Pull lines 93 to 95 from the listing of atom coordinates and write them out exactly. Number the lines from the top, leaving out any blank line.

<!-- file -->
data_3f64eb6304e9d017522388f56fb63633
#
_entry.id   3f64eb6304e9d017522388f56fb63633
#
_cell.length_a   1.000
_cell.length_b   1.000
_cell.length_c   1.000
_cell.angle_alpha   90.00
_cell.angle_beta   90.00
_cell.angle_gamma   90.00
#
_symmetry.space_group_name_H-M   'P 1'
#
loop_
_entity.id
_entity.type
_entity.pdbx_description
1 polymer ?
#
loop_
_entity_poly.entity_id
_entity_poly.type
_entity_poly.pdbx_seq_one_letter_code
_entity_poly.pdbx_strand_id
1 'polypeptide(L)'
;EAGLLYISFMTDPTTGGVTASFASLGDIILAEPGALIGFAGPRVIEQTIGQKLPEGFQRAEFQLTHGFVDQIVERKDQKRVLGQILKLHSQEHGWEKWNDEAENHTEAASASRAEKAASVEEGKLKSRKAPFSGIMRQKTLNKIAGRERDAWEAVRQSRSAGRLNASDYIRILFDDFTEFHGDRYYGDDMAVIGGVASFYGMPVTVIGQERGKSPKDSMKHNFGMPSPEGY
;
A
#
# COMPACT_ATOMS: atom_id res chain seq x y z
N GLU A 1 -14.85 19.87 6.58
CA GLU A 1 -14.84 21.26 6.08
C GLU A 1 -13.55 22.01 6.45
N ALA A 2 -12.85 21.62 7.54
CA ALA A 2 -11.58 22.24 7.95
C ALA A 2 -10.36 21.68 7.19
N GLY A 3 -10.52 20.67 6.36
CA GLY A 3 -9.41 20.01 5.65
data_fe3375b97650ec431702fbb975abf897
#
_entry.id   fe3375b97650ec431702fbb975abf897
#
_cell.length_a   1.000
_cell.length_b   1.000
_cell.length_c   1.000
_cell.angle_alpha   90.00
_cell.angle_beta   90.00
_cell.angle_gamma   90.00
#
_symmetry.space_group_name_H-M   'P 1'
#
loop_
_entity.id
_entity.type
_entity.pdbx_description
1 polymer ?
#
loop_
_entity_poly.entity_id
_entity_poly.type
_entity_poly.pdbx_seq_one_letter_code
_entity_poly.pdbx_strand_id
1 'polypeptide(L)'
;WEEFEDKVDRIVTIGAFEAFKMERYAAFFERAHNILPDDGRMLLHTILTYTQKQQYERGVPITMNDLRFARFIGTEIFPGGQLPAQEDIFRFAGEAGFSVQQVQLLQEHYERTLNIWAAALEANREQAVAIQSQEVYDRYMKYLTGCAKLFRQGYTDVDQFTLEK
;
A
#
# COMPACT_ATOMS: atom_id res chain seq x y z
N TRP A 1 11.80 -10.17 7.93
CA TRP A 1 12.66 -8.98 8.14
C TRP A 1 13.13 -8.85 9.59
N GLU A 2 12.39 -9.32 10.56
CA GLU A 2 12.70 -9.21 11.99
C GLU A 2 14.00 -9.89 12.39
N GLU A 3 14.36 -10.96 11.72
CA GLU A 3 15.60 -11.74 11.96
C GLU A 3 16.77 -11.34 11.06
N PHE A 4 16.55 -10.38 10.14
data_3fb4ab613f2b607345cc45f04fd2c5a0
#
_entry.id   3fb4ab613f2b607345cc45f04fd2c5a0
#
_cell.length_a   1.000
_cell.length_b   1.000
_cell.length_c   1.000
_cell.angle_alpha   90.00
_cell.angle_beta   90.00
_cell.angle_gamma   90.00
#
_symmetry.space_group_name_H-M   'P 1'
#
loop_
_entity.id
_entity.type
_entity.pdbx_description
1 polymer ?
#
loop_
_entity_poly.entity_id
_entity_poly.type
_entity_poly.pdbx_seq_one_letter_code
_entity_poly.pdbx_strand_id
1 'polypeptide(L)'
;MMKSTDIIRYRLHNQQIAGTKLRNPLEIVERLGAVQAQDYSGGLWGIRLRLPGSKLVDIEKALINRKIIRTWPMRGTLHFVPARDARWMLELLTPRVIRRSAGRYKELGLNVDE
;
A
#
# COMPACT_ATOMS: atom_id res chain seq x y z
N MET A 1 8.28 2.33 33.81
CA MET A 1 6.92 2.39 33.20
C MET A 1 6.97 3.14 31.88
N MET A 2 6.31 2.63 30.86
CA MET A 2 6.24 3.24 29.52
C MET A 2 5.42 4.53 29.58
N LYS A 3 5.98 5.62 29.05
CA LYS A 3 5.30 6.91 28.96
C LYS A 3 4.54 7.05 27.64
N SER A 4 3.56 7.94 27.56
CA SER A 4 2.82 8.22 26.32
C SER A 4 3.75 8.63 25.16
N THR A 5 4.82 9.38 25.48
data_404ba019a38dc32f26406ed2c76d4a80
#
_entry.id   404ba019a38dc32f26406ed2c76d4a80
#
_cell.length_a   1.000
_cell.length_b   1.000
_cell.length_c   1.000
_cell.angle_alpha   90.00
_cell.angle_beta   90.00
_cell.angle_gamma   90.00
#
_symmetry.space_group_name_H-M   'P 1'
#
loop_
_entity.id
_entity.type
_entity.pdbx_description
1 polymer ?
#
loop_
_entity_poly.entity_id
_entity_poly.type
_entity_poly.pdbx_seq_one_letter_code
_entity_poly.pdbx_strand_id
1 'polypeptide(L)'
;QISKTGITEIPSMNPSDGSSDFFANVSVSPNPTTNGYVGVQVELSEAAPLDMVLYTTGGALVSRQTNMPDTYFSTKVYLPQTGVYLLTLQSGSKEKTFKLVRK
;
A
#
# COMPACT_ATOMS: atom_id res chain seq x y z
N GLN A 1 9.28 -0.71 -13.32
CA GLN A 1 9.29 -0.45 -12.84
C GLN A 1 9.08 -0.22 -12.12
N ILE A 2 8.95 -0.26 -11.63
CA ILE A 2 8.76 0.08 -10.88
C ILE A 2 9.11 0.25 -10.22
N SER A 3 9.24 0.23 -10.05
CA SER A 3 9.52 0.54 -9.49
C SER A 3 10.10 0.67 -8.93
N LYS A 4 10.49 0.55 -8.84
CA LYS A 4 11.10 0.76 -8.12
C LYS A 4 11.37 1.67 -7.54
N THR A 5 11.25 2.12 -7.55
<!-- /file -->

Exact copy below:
_entity.id
_entity.type
_entity.pdbx_description